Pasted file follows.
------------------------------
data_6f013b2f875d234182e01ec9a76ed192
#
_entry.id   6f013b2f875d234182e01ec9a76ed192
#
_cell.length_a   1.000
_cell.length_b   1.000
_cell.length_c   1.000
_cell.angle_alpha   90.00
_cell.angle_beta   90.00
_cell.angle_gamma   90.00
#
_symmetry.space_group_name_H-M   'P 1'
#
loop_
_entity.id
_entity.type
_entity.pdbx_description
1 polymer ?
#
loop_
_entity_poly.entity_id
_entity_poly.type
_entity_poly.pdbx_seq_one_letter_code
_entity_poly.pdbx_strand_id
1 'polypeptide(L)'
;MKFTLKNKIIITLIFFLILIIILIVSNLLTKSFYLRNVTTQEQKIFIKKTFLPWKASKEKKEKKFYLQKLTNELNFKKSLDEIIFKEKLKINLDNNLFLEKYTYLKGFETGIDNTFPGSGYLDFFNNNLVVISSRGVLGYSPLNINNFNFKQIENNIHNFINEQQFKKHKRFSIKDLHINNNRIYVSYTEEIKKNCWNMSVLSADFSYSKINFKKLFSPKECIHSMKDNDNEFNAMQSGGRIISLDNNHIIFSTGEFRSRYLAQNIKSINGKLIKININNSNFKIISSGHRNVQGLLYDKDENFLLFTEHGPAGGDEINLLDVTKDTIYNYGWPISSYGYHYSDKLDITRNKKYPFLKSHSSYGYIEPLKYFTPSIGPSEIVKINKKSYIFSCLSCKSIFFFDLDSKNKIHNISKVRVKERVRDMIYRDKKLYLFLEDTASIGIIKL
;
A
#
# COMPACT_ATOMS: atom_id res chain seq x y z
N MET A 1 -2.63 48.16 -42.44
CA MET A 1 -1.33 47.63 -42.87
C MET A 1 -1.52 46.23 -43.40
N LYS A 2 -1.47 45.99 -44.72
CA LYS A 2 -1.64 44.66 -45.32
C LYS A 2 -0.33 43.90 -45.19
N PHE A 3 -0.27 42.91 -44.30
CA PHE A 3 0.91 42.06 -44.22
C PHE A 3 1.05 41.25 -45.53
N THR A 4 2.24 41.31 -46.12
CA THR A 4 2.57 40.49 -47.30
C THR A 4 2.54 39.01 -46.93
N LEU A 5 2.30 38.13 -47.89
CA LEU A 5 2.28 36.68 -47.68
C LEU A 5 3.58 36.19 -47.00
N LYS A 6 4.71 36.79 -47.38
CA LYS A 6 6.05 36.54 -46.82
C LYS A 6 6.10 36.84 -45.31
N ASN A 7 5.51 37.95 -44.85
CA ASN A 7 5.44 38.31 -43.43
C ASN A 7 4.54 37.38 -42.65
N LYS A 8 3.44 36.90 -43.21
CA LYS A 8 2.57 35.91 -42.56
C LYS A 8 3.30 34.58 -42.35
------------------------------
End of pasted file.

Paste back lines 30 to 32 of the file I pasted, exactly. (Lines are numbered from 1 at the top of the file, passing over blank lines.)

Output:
# COMPACT_ATOMS: atom_id res chain seq x y z
N MET A 1 -2.63 48.16 -42.44
CA MET A 1 -1.33 47.63 -42.87